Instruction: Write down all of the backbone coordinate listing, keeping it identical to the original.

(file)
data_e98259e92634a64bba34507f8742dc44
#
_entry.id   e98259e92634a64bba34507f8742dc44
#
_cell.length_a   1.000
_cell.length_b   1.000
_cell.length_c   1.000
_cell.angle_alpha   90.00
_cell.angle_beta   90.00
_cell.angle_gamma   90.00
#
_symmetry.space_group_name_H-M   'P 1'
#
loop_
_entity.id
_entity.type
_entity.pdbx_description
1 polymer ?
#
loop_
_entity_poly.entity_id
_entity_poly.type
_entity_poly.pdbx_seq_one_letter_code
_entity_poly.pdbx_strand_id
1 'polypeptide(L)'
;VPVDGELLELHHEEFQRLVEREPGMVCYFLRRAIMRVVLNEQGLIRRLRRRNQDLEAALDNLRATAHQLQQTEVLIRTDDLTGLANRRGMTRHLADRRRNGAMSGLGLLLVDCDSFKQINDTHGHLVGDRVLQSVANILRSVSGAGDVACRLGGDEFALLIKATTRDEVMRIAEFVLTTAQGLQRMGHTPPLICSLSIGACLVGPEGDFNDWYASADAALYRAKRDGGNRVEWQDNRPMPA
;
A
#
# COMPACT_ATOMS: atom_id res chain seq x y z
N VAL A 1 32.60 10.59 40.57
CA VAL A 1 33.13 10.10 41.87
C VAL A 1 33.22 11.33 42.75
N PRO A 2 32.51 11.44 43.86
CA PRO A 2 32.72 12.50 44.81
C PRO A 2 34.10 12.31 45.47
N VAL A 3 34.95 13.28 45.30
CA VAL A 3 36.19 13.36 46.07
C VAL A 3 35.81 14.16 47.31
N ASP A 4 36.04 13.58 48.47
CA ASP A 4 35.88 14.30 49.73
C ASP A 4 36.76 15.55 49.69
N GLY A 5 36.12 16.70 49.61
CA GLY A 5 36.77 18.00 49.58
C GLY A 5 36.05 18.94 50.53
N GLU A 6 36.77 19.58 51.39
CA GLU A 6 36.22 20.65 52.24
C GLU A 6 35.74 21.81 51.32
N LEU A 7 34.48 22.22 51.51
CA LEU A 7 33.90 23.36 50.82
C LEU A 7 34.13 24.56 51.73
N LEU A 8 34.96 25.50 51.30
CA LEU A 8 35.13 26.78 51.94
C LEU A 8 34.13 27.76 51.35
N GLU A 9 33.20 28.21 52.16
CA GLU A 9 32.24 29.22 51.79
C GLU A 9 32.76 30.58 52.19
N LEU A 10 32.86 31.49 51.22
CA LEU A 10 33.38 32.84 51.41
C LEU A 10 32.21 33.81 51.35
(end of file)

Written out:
data_e98259e92634a64bba34507f8742dc44
#
_entry.id   e98259e92634a64bba34507f8742dc44
#
_cell.length_a   1.000
_cell.length_b   1.000
_cell.length_c   1.000
_cell.angle_alpha   90.00
_cell.angle_beta   90.00
_cell.angle_gamma   90.00
#
_symmetry.space_group_name_H-M   'P 1'
#
loop_
_entity.id
_entity.type
_entity.pdbx_description
1 polymer ?
#
loop_
_entity_poly.entity_id
_entity_poly.type
_entity_poly.pdbx_seq_one_letter_code
_entity_poly.pdbx_strand_id
1 'polypeptide(L)'
;VPVDGELLELHHEEFQRLVEREPGMVCYFLRRAIMRVVLNEQGLIRRLRRRNQDLEAALDNLRATAHQLQQTEVLIRTDDLTGLANRRGMTRHLADRRRNGAMSGLGLLLVDCDSFKQINDTHGHLVGDRVLQSVANILRSVSGAGDVACRLGGDEFALLIKATTRDEVMRIAEFVLTTAQGLQRMGHTPPLICSLSIGACLVGPEGDFNDWYASADAALYRAKRDGGNRVEWQDNRPMPA
;
A
#
# COMPACT_ATOMS: atom_id res chain seq x y z
N VAL A 1 32.60 10.59 40.57
CA VAL A 1 33.13 10.10 41.87
C VAL A 1 33.22 11.33 42.75
N PRO A 2 32.51 11.44 43.86
CA PRO A 2 32.72 12.50 44.81
C PRO A 2 34.10 12.31 45.47
N VAL A 3 34.95 13.28 45.30
CA VAL A 3 36.19 13.36 46.07
C VAL A 3 35.81 14.16 47.31
N ASP A 4 36.04 13.58 48.47
CA ASP A 4 35.88 14.30 49.73
C ASP A 4 36.76 15.55 49.69
N GLY A 5 36.12 16.70 49.61
CA GLY A 5 36.77 18.00 49.58
C GLY A 5 36.05 18.94 50.53
N GLU A 6 36.77 19.58 51.39
CA GLU A 6 36.22 20.65 52.24
C GLU A 6 35.74 21.81 51.32
N LEU A 7 34.48 22.22 51.51
CA LEU A 7 33.90 23.36 50.82
C LEU A 7 34.13 24.56 51.73
N LEU A 8 34.96 25.50 51.30
CA LEU A 8 35.13 26.78 51.94
C LEU A 8 34.13 27.76 51.35
N GLU A 9 33.20 28.21 52.16
CA GLU A 9 32.24 29.22 51.79
C GLU A 9 32.76 30.58 52.19
N LEU A 10 32.86 31.49 51.22
CA LEU A 10 33.38 32.84 51.41
C LEU A 10 32.21 33.81 51.35